unicwaan
  • unicwaan
Use mathematical induction to prove the statement is true for all positive integers n, or show why it is false. 4 ⋅ 6 + 5 ⋅ 7 + 6 ⋅ 8 + ... + 4n( 4n + 2) = 4(n + 1)(8n + ) divided by 6
Mathematics
  • Stacey Warren - Expert brainly.com
Hey! We 've verified this expert answer for you, click below to unlock the details :)
SOLVED
At vero eos et accusamus et iusto odio dignissimos ducimus qui blanditiis praesentium voluptatum deleniti atque corrupti quos dolores et quas molestias excepturi sint occaecati cupiditate non provident, similique sunt in culpa qui officia deserunt mollitia animi, id est laborum et dolorum fuga. Et harum quidem rerum facilis est et expedita distinctio. Nam libero tempore, cum soluta nobis est eligendi optio cumque nihil impedit quo minus id quod maxime placeat facere possimus, omnis voluptas assumenda est, omnis dolor repellendus. Itaque earum rerum hic tenetur a sapiente delectus, ut aut reiciendis voluptatibus maiores alias consequatur aut perferendis doloribus asperiores repellat.
katieb
  • katieb
I got my questions answered at brainly.com in under 10 minutes. Go to brainly.com now for free help!
campbell_st
  • campbell_st
there seems to be something missing from the sum (8n + ??)
unicwaan
  • unicwaan
8n + 7 sorry
campbell_st
  • campbell_st
ok.... so prove its true for n = 1 using the general term on the left you get 4 x 6 so the 1st term is divisible by 6 the sum of 1 term is( the right side) gives 4(1 + 1)(8x1 + 7) = 4 x 2 x 15 = 120 which seems to be a huge issue...1st term is 24 but the sum of 1 term is 120... you might like to check my work....but it seems you already have a problem

Looking for something else?

Not the answer you are looking for? Search for more explanations.

More answers

Loser66
  • Loser66
The problem is not clear!!
campbell_st
  • campbell_st
and if you look at the sequence 5 x 7 = 35 not dividible by 6 so the sum of the 1st 2 terms won't be divible by 6
Loser66
  • Loser66
To me, I understand it as \(4*6 +5*7 +6*8 +.......+4n(n+2)=\dfrac{4(n+1)(8n+7)}{6}\) and prove it by induction
unicwaan
  • unicwaan
yeah thats it
campbell_st
  • campbell_st
makes a huge difference.... so test it with n = 1 what do you get on the left and right side...?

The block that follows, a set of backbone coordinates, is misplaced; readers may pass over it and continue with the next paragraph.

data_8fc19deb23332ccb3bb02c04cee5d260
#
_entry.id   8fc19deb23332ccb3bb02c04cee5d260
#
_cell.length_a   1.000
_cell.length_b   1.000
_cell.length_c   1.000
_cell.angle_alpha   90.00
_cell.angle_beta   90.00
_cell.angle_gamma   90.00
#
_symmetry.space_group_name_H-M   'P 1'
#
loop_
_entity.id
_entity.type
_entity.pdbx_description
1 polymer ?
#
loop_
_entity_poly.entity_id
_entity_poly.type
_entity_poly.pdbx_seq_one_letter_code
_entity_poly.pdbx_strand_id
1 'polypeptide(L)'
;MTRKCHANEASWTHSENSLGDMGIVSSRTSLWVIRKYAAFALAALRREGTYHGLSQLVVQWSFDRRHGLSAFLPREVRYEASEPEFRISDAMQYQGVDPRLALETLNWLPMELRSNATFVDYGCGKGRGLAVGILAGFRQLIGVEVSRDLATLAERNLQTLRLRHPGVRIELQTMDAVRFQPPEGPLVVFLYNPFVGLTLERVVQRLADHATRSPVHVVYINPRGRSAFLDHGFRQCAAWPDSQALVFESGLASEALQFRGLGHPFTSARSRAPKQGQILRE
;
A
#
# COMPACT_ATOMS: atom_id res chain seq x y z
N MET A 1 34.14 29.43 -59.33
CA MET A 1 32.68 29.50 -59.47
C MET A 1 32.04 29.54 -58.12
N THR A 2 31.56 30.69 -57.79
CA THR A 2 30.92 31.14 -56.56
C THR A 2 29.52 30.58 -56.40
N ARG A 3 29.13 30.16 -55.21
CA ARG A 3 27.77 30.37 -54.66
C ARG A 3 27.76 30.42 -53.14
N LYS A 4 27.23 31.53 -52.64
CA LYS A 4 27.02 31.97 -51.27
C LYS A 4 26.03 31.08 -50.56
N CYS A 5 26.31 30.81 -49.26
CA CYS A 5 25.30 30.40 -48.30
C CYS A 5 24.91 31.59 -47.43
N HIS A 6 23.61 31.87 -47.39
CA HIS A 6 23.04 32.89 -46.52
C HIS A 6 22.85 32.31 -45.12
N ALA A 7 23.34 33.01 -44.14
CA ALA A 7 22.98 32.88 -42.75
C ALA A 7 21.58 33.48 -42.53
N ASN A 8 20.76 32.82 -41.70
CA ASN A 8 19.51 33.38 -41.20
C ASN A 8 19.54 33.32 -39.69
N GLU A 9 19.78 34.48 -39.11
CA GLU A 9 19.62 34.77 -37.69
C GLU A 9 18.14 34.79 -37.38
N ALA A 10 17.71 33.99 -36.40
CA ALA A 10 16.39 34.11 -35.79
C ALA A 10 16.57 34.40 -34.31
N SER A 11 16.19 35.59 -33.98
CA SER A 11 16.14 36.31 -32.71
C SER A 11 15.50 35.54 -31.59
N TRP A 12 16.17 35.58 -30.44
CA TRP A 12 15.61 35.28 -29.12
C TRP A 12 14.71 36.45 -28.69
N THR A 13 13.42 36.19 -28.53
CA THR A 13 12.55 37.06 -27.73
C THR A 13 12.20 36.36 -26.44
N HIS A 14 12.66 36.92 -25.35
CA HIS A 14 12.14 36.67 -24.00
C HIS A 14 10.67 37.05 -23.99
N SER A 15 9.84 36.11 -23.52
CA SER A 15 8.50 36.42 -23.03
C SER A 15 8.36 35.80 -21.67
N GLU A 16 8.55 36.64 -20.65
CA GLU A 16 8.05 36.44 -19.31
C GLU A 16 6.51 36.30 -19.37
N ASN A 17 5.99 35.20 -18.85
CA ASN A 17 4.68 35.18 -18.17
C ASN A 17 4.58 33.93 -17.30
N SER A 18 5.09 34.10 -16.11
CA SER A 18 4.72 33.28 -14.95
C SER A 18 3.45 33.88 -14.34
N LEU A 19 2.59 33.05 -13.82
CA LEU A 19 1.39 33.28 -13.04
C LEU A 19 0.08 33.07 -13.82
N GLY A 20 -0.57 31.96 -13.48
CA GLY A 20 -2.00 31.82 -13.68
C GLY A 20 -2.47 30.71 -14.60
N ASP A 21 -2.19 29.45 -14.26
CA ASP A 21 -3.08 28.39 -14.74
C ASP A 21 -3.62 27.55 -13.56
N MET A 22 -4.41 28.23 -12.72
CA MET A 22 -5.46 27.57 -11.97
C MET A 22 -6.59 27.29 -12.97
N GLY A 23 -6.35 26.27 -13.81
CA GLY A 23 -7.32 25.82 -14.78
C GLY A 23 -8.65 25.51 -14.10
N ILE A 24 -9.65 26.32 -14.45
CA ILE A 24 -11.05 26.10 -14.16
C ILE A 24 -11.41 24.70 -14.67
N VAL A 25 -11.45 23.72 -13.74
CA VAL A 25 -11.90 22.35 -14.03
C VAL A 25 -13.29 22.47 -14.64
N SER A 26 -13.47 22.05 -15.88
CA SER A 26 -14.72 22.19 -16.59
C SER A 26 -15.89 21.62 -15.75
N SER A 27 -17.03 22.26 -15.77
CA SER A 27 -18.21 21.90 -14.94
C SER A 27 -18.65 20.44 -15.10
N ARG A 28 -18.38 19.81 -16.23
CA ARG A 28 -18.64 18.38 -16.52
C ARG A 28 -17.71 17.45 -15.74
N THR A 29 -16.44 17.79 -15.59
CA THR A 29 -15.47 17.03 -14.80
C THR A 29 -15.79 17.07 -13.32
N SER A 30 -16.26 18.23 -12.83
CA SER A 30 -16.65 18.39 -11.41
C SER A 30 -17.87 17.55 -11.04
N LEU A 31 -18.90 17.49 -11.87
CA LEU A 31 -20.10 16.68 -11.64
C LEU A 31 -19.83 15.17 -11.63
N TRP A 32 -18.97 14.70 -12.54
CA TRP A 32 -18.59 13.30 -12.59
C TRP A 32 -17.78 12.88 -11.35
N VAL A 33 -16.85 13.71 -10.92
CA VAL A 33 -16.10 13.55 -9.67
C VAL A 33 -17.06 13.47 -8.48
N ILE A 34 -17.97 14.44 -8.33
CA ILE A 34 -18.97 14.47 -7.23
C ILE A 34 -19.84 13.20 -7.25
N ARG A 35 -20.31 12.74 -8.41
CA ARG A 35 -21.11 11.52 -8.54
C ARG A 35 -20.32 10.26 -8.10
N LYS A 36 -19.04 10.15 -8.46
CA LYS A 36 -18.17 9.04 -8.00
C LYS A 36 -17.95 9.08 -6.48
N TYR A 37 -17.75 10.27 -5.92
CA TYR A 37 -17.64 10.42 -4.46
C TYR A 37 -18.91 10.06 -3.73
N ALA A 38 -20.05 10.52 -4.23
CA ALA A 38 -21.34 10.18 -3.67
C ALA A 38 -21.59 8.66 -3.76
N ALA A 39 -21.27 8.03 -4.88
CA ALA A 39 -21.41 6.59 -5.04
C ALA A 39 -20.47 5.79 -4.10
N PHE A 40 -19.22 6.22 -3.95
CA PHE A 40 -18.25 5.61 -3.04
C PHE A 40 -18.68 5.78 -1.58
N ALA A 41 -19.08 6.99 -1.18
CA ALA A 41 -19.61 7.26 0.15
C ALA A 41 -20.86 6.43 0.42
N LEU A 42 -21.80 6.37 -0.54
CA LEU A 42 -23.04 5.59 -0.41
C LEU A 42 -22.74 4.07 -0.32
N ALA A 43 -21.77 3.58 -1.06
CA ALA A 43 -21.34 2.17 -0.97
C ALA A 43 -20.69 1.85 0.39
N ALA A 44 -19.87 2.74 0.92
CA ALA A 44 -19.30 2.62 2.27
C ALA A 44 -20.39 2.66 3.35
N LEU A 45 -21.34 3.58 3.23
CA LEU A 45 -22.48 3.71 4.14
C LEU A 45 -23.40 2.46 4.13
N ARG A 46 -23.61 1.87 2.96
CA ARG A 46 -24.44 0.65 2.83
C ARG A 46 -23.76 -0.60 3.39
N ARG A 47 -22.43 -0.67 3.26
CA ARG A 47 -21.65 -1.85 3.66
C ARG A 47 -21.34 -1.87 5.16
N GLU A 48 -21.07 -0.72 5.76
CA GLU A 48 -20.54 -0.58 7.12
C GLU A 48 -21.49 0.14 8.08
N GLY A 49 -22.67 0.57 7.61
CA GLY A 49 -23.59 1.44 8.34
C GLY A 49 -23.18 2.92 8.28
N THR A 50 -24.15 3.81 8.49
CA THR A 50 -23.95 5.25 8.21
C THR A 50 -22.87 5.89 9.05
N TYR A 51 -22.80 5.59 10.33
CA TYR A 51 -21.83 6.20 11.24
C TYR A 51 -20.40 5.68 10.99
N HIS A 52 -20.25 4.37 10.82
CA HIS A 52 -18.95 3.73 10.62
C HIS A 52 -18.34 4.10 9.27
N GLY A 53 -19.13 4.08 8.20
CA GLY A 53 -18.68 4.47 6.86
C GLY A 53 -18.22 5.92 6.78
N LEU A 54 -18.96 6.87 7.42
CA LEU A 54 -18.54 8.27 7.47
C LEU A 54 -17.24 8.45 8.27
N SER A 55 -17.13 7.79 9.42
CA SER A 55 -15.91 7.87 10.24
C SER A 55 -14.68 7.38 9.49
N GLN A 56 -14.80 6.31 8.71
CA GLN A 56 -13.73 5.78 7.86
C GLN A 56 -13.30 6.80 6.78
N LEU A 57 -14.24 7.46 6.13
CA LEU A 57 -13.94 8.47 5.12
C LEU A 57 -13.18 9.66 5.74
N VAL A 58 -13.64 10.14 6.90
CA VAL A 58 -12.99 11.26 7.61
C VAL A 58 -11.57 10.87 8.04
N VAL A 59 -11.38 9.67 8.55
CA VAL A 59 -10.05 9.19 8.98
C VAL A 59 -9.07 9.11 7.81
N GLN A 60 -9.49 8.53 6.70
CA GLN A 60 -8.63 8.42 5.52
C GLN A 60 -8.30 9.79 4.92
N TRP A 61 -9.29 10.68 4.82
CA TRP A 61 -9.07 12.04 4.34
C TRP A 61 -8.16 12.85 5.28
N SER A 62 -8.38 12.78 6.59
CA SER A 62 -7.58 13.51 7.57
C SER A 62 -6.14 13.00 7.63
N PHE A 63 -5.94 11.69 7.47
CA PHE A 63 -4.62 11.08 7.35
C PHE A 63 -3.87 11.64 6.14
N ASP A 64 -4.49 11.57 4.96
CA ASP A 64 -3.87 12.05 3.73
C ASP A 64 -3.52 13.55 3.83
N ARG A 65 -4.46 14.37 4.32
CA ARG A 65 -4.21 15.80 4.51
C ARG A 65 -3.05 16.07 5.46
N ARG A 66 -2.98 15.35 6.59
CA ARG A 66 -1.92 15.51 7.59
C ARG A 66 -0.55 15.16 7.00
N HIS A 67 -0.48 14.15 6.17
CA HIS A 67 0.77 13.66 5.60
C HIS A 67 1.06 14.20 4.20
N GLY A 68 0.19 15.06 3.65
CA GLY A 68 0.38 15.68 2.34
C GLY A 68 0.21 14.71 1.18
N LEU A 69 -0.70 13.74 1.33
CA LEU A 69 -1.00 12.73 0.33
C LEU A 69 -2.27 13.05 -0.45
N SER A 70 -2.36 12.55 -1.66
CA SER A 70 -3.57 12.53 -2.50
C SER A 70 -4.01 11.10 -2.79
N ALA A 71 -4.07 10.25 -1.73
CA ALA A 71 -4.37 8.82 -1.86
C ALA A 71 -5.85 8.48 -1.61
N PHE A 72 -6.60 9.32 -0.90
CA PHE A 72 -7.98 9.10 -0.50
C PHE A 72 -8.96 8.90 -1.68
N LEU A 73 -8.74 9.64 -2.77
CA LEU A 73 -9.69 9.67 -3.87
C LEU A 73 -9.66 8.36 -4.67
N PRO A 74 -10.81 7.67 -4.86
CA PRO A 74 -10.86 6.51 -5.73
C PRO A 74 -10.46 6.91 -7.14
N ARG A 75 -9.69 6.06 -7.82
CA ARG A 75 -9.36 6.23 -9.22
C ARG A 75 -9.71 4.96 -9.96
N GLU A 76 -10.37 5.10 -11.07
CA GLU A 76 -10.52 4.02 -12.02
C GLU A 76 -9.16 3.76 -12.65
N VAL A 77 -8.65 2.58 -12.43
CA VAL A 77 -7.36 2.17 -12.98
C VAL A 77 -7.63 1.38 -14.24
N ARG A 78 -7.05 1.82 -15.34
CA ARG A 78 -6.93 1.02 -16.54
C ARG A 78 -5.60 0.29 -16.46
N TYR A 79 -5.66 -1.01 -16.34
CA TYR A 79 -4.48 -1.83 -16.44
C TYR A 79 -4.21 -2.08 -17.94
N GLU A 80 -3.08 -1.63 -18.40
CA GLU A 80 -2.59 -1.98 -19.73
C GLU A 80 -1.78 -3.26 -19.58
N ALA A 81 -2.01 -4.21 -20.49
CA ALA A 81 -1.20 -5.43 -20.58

Loser66
  • Loser66
But to it, the basic step with n=1 is not true since when n=1, the left hand side is \(4*1(4*1+2) = 4*6\) . the first element of the sequence.
unicwaan
  • unicwaan
\[\frac{ 4(4n + 1)(8n + 7)}{ 6 }\] I forgot the other 4... im so sorry
campbell_st
  • campbell_st
ok... so substitute n = 1 what do you get as the sum on the right side of the equation..?
Loser66
  • Loser66
while plug in n=1 to the right hand side, we get \(\dfrac{4(4*1+1)(8*1+7)}{6}= 50\)
campbell_st
  • campbell_st
so it seems it fails the initial step of proof by induction
unicwaan
  • unicwaan
the right side would equal 50... yeah what @Loser66 just said. and I dont understand why n equals 1
campbell_st
  • campbell_st
I'm sure in the question you are given an initial condition that n = 1, 2, 3, ... but if it's not stated the normal process is to start with n = 1 and prove the left hand side is equal to the right had side so n = 1 is really saying find the 1st term.... and show what the sum of 1 term is...
campbell_st
  • campbell_st
some induction questions use sigma notation
unicwaan
  • unicwaan
So if the sum of the left side (when plugging in 1) doesn't equal the first term of the right side, then the statement is false?
campbell_st
  • campbell_st
the left side is the sum of the terms....with the last term being the general case the right side is the general case for the sum of the terms.... so the initial task is to prove the 1st term is equal to the sum of 1 term... it might seem trivial... but it is an essential part of the process in your question things failed the initial test so there is no need to go further.
unicwaan
  • unicwaan
Okay, that makes, thank you so much!!

Looking for something else?

Not the answer you are looking for? Search for more explanations.